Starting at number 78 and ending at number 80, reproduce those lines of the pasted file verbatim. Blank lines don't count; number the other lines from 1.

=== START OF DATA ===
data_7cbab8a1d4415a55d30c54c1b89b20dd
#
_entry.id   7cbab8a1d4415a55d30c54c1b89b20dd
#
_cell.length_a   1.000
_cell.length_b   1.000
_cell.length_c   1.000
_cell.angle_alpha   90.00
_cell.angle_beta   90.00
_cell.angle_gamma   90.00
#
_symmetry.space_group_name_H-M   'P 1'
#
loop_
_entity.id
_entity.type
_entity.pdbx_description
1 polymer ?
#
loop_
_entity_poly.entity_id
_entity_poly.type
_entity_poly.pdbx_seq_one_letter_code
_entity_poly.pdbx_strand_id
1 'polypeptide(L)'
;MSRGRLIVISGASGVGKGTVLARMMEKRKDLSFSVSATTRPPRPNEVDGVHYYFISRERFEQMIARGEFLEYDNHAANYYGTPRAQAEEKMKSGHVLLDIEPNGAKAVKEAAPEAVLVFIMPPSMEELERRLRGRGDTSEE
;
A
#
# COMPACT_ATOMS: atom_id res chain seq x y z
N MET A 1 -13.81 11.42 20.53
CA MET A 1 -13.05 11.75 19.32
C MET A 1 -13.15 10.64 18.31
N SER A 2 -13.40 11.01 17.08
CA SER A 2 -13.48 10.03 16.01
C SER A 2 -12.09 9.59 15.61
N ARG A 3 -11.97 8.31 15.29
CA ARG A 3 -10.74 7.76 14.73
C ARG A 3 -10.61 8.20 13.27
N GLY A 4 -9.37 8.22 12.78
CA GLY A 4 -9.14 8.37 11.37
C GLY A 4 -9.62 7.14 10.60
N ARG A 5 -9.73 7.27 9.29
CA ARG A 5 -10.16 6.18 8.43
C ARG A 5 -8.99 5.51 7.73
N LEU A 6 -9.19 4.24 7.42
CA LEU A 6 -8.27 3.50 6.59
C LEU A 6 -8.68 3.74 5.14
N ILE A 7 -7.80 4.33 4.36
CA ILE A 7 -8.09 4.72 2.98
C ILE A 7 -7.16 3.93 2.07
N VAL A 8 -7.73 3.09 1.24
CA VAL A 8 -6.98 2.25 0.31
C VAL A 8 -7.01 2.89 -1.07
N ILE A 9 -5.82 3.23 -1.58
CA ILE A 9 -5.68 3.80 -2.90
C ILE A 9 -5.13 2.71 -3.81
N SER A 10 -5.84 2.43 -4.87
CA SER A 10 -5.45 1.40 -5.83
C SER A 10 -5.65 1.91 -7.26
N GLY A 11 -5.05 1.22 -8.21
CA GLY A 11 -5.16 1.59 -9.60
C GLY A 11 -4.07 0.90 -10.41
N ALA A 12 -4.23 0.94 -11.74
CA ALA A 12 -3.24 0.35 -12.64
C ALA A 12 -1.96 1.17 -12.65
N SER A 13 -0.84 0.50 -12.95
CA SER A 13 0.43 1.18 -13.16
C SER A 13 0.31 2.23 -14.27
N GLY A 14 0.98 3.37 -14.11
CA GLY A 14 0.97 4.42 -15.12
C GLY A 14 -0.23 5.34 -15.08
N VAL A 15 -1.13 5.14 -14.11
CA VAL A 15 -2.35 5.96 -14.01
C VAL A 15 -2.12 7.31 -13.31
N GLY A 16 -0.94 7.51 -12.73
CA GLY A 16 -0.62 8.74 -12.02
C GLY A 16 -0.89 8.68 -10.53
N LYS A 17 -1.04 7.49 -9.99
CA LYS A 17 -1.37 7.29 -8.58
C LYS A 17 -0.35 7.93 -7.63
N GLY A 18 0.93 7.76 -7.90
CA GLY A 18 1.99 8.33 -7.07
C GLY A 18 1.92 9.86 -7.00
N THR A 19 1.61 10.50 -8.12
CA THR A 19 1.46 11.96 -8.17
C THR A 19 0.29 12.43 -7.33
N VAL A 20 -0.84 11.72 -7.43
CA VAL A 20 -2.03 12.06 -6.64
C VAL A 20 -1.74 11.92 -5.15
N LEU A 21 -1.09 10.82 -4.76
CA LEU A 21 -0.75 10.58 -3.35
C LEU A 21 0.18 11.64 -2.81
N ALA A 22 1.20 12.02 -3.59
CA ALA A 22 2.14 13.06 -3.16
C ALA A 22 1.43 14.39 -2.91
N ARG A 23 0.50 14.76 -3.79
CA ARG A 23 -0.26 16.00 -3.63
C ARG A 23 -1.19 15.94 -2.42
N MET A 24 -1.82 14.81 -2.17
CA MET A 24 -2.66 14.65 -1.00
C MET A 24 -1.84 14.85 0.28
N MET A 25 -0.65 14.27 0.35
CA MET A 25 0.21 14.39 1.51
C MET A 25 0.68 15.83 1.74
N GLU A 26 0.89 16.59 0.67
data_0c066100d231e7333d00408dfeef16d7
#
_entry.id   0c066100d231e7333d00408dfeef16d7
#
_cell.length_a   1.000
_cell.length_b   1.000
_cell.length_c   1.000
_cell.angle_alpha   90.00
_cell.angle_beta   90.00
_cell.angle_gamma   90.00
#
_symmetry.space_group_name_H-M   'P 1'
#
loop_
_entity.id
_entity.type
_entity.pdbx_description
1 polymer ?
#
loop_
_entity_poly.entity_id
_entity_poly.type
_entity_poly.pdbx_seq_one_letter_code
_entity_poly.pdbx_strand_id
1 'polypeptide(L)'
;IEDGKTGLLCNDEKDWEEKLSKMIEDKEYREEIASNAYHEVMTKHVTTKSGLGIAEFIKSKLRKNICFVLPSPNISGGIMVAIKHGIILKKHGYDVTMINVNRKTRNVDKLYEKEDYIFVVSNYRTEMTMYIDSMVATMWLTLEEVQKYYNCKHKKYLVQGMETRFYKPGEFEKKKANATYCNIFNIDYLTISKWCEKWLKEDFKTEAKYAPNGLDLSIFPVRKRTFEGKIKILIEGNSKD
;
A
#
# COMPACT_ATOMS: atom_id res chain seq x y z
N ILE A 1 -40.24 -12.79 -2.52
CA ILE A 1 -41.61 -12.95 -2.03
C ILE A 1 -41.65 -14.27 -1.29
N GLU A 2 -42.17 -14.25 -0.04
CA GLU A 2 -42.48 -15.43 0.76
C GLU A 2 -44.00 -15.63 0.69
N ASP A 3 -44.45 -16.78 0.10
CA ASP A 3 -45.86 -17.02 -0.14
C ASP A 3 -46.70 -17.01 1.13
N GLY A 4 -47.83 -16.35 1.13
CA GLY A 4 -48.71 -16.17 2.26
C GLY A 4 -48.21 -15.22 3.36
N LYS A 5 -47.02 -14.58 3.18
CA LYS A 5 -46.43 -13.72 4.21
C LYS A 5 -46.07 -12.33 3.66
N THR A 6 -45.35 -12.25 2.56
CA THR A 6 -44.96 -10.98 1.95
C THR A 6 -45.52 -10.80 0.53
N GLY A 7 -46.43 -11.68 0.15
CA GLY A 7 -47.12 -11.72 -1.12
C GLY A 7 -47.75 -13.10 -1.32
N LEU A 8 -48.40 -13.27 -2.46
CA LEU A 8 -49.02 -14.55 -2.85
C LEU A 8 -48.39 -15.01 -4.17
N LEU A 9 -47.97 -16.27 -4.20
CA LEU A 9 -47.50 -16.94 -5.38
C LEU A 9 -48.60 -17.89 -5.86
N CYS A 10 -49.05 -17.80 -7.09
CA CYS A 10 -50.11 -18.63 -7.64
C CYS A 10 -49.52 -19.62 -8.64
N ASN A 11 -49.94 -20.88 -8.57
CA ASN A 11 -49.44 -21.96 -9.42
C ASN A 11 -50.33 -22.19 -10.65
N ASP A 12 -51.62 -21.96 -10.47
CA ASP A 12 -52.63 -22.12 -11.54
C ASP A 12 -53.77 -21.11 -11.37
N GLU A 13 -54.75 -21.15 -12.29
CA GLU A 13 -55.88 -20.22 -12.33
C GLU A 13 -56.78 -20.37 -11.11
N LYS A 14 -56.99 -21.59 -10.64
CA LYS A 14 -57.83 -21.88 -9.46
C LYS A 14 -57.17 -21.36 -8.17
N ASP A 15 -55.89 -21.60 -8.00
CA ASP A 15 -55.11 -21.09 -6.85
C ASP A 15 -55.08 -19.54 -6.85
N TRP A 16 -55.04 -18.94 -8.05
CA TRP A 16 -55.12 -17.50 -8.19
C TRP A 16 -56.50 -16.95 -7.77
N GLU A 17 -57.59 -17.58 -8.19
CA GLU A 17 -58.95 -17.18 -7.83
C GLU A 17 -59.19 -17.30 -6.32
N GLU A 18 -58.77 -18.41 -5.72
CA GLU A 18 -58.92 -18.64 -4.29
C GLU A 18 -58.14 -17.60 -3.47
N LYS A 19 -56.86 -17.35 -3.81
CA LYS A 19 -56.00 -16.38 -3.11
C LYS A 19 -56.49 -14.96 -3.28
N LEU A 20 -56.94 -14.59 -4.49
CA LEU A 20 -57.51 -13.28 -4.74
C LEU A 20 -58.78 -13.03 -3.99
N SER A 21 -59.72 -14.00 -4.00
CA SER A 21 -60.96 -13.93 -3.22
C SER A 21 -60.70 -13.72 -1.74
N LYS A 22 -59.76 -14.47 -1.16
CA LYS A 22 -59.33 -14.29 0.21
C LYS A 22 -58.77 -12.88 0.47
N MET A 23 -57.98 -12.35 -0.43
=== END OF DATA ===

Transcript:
C GLY A 16 -0.89 8.68 -10.53
N LYS A 17 -1.04 7.49 -9.99
CA LYS A 17 -1.37 7.29 -8.58